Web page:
.
    .
    the two A-4 pilots survived the attack on the HMS Invincible in May 30, describing the presence of two towers, radars and shape of the isle of the ship so it is impossible to confuse.

    Second:
    The Atlantic Coveyor was attacked and hit on May 25 (5 days before) for only two Naval Aviation Super Etendard identified 3-A-203 and SUE 3-A-204.

    See this photos
    SUE 3-A-203

    SUE 3-A-204


    .
    .
    The Atlantic Conveyor was sunk finally on May 26 as they refer themselves as English sources.
    see here
    http://www.naval-history.net/F47opsweek9.htm
    .



    .
    On the same day, May 25(our national day) were attacked and damaged the following ships:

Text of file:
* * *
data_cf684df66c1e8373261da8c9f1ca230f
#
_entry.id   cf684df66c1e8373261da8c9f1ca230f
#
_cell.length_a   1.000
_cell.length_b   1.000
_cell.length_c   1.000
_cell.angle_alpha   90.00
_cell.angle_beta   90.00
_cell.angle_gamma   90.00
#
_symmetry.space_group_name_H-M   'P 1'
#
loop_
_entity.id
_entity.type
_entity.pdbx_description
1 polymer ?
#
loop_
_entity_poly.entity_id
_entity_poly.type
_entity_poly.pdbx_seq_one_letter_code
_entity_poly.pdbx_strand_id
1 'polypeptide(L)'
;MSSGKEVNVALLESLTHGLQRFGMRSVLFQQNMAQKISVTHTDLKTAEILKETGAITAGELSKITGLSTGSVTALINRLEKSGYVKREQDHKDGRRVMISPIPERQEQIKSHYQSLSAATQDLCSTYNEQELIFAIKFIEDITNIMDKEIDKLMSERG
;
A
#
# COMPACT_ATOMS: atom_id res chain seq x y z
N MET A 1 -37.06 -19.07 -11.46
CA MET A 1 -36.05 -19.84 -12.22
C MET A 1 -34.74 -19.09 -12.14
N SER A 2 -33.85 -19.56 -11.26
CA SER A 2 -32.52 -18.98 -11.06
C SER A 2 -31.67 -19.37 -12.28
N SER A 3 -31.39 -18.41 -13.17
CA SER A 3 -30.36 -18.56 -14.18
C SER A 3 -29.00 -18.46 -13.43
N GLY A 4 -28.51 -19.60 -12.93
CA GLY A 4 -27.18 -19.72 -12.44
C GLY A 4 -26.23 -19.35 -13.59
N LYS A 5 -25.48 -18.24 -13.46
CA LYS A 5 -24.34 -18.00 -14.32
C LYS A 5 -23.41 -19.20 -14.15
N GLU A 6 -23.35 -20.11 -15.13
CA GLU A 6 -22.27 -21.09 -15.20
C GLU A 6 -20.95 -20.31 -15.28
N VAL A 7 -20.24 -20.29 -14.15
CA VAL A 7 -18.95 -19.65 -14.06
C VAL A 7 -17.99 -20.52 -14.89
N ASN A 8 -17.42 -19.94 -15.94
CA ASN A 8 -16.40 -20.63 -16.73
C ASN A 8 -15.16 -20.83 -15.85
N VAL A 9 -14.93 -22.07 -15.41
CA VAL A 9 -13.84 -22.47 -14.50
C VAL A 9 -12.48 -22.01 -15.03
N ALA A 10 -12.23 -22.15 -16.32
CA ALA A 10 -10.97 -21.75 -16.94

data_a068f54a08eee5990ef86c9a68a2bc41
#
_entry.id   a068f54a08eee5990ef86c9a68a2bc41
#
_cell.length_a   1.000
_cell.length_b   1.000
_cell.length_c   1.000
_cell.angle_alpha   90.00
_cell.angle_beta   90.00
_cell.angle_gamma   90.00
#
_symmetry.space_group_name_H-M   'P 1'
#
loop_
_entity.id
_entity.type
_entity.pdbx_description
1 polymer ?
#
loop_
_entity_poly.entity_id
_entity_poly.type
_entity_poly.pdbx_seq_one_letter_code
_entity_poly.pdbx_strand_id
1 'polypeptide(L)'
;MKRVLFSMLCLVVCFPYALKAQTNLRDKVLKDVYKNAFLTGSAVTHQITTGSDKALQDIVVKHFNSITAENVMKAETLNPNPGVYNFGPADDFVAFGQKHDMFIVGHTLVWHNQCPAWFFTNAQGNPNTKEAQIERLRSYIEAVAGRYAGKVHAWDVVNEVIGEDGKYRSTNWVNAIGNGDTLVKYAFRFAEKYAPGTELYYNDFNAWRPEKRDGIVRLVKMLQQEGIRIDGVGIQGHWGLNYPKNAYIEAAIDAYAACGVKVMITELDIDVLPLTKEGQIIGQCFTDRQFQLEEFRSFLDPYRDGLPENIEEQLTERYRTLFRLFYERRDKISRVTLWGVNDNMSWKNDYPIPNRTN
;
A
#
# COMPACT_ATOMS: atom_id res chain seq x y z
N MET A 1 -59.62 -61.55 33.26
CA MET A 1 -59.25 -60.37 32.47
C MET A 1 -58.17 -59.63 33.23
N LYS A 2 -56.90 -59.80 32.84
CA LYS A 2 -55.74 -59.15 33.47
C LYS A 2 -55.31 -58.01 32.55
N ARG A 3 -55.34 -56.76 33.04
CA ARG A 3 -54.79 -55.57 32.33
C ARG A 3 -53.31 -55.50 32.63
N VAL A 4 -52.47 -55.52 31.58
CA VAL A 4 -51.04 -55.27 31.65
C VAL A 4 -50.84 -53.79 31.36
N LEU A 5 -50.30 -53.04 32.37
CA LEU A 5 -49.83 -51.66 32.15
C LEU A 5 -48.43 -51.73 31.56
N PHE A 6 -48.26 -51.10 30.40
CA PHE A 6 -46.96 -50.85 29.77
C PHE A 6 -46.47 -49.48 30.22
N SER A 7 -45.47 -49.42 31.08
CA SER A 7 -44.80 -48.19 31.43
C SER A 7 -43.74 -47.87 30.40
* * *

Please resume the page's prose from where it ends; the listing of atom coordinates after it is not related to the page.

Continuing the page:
D-42 Coventry
    (sunk, second Type D-42 destroyer in 20 days! Sister ship of HMS Sheffield)
    .



    F-21 Broadsword

    HMS Fearless

    F-21 Avenger




    This map show the SUE + Exocet missions day by day






    Third:
    the two Super Etendard who participated in the mission of HMS Invincible
    were:
    SUE 3-A-202
    Cpt. cvt. Alejandro Francisco
    SUE 3-A-205
    Lt. Nv. Luis Collavino
    members of the ALA squad
    as you can see from the photo previous post




    Last edited by soltec on Sun Jul 18, 2010 5:35 pm; edited 2 times in total
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    Re: HMS Invincible and the Malvinas War in 1982

    Post  Vladimir79 on Sun Jul 18, 2010 5:17 pm

    Question still remains... where is the evidence HMS Invincible was hit? Everything that is attributed to that attack is what happened to the AC. Clearly the Invincible wasn't sunk as the pilots claimed and it came back to port with no noticeable damage.